Veterans honored with Quilts of Valor at brunch and ceremony at Connie Hudson Mobile Regional Senior Community Center
On Saturday, May 30, the Sassy Stitchers quilting group from the Connie Hudson Mobile Regional Senior Community Center presented Quilts of Valor to 12 area veterans. Five of the men served their country during World War II, two were in both the Korean Conflict and the Vietnam War and five more held military duty during the Vietnam War. Every man there to accept the honor and recognition for his service said, in his own way, "I am not a hero; I am proud to have served my country."
The morning included a brunch served to the veterans, their families and friends, dignitaries and members of the quilting group. And after a welcome by Sassy Stitcher Janice Beebe, the National Anthem and Pledge of Allegiance led by Aaron Conner, and invocation by Sylvia Green, "America, the Beautiful" by Wayne Dunkin and a few words from Stitchers facilitator Betty Todd, each of the Quilts of Valor recipients was introduced and lovingly wrapped in a patriotically themed quilt by the team of quilters who made his gift.
The WWII veterans were Samuel A. Skelton, Frank Phillips, William Edward Olsen, Charles E. Johnson and William L. Summersgill.
Skelton, 96 and in a wheelchair, was not able to attend the ceremony, so his daughters, Arlette and Maryann, accepted it for him. This veteran joined the Army Air Corps in 1938 and was stationed in Hawaii as an airplane mechanic for 5 years. Perhaps his most memorable experience was jumping out of his Jeep into a ditch to avoid enemy fire. "I'm not a hero. I just did what I was sworn to do. It was my job," he said. Until recently, Mr. Skelton played guitar in his church.
Frank Phillips was in the Air Force, serving in the South Pacific in WWII. A musician who plays the piano, Mr. Phillips was in the Bill Lagman Band for many years following the war. He still plays in a group called "The Sentimentals." He attends Cottage Hill Presbyterian Church. His quilt was presented by Judy Phillips.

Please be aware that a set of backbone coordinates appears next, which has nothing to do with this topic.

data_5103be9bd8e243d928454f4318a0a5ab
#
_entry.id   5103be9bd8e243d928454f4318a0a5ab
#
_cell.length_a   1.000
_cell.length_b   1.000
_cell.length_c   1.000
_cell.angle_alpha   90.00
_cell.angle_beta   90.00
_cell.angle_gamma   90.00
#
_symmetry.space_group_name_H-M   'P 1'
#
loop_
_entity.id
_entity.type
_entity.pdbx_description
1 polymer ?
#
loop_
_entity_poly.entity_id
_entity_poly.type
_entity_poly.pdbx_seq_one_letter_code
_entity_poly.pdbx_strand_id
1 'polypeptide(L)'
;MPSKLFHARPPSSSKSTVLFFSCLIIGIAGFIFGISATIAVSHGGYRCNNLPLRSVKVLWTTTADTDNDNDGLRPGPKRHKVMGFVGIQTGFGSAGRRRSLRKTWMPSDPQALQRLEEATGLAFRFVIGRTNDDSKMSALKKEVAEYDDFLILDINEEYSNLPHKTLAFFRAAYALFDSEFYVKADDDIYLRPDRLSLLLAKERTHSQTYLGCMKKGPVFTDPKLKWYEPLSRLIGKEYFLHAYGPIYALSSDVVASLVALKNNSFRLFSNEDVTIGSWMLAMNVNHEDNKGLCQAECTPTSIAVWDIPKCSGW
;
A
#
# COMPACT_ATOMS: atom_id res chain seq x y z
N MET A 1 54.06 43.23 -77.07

William Edward Olsen graduated from Murphy High School in 1943 and enlisted in the U.S. Navy when he was 18. As a gunner on a Landing Craft at Normandy, he landed at both Omaha and Utah Beaches. He was stationed in England, then aboard a destroyer behind the line invasion at Brest, France and finally in the Philippines. Mr. Olsen returned to the States aboard the Queen Mary April 9, 1946. He spent his civilian career with Alabama Power Company. He went to Washington D.C. on Honor Flight #6.
Charles Johnson served in the U.S. Navy during WWII and said that one thing he learned from his years in theservice was "Don't ever take life for granted."
William Summersgill enlisted in the U.S.Marine Corps in 1943 and was stationed in the Philippines, laying wire for telephone lines. His battalion was sent to China, where Mr. Summersgill said he personally witnessed the signing of the Japanese surrender. In civilian life, Summersgill was Scoutmaster for Boy Scouts of Whistler Troop #3 for 16 years, a very memorable experience, he said. He now plays golf 3 or 4 times a week.
Mr. Summersgill went to Washington D.C. on one of the Honor Flights. Upon his return, he received an envelope full of cards from school children in Mobile, Bayou La Batre and Baldwin County. He visited every school and classroom, speaking to each child who had written to him. He said that those visits did him more good than going on the Honor Flight.